WMU speaker discusses urban poverty and race
A scholar well-known for his work on poverty, race and inequality will speak on Friday at Western Michigan University. William Julius Wilson teaches in the Kennedy School of Government at Harvard University. He’s also the author of several books on the issues of urban poverty and race.
WMUK’s Gordon Evans spoke with Wilson. On the link between race and poverty, Wilson says a disproportionate percentage of black people are still poor, and don’t have the access to education. He calls that a recipe for failure. Wilson says growing high tech and international factors leave unskilled workers at a huge disadvantage. He says who lacks skills or a decent education, has minimal chances of economic mobility.
The gap between skilled and unskilled workers contributes to income inequality according to Wilson. He says research for his book When Work Disappears found that in poor urban neighborhoods many of the adults were not working or they held part-time jobs. Wilson says in the 1950’s those neighborhoods were poor but people were working. Now jobless rates are higher, long-term unemployment has increased as well. A disproportionate percentage of jobless are black. Wilson says that’s especially true in large urban areas, he says Detroit maybe the city that’s the best example of these problems.
Wilson says that getting at the root causes of poverty is complex, but says there are some things that could be done. Wilson says President Obama should target areas of high unemployment with job creation strategies. He says that could include money to boost public sector jobs in areas with high unemployment. Wilson points to legislation proposed by California Congressman George Miller would help direct money to local and state governments in areas with high unemployment. But Wilson says he has no illusion that such legislation would get serious consideration.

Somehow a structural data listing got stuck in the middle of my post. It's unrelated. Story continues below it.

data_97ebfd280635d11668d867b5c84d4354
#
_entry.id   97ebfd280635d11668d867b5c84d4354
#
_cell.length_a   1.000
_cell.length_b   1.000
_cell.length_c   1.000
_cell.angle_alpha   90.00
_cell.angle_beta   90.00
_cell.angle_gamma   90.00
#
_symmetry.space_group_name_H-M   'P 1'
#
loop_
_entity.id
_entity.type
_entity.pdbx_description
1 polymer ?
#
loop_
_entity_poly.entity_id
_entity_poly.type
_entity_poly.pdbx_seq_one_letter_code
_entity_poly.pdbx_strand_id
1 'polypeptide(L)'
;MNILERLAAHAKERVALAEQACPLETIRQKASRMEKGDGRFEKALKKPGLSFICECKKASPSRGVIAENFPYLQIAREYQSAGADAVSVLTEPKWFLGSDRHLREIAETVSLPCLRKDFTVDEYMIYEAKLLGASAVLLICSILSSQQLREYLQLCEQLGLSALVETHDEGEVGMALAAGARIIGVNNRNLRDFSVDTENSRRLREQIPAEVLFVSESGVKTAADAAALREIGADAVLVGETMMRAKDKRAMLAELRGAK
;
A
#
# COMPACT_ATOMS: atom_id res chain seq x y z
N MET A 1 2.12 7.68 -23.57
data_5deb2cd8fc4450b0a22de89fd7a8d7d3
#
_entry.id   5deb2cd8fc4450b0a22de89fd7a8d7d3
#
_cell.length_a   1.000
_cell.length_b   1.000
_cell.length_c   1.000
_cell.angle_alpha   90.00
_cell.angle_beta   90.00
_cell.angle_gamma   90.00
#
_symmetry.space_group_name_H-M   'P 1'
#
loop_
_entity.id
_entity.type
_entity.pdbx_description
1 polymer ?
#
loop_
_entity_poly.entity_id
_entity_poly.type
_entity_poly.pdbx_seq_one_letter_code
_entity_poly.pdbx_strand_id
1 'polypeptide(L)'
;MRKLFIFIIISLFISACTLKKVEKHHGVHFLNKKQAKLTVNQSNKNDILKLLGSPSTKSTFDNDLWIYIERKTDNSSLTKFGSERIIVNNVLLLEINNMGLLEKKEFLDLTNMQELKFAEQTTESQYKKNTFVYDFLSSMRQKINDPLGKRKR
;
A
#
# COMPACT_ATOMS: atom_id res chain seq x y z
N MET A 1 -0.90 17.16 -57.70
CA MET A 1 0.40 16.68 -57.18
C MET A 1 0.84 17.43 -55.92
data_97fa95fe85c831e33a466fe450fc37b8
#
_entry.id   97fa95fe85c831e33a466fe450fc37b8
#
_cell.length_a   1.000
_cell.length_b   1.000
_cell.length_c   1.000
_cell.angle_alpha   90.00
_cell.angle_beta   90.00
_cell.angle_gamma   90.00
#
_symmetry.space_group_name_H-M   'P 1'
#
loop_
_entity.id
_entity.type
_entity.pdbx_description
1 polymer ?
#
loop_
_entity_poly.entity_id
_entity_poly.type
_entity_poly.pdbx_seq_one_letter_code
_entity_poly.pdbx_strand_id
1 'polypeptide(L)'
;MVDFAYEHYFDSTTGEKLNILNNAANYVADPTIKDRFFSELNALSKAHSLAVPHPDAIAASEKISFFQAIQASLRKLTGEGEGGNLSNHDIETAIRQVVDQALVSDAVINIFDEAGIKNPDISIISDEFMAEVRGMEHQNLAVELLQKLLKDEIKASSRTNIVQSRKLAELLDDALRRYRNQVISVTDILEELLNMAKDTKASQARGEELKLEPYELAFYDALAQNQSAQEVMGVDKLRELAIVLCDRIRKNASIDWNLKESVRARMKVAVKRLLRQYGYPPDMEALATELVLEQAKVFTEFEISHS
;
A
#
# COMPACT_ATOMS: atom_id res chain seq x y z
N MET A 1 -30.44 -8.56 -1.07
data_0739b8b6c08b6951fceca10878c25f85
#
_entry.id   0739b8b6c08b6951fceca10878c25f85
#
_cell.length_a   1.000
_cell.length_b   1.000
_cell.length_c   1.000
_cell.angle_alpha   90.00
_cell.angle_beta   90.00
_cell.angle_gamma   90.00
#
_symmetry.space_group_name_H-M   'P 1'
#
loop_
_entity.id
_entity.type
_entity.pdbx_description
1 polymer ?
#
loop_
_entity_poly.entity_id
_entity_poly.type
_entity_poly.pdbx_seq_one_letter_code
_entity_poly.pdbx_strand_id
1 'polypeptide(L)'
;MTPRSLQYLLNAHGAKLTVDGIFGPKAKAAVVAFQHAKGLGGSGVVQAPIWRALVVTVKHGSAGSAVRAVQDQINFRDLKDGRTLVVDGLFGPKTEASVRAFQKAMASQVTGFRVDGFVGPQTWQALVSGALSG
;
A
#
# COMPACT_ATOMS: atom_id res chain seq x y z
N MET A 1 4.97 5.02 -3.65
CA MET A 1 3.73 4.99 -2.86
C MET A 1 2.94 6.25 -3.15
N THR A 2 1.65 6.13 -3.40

When asked about President Obama’s record on issues of poverty, Wilson defends the President. “I would argue that Barack Obama has done more for lower-income Americans than any President since Lyndon Baines Johnson.” Wilson says the stimulus package earmarked $80-million for low-income Americans it extended unemployment benefits, expanded earned income tax credits, and included funding for job training and neighborhood stabilization programs. Wilson says the Affordable Care Act, also known as "Obamacare" is also an anti-poverty program.
The conversation eventually returns to education, which Wilson says is a key to any plan to address poverty. He says the problems faced by lower-skilled workers with little education are worse for low-skilled black workers. And Wilson says the problem is especially acute for low-skilled black males. He says many turn to crime, end up in prison and make it even more difficult to find employment.
William Julius Wilson will speak on Friday at Western Michigan University. The program will raise money for the Lewis Walker Institute for the Study of Race and Ethnic Relations. Walker, a retired Western professor will also be honored. The Dinner program begins at 6:30 in the Bernhard Center, a reservation is required and space is limited. Wilson’s lecture and the program to pay tribute to Walker will begin around 7:30. That is free and open to the public.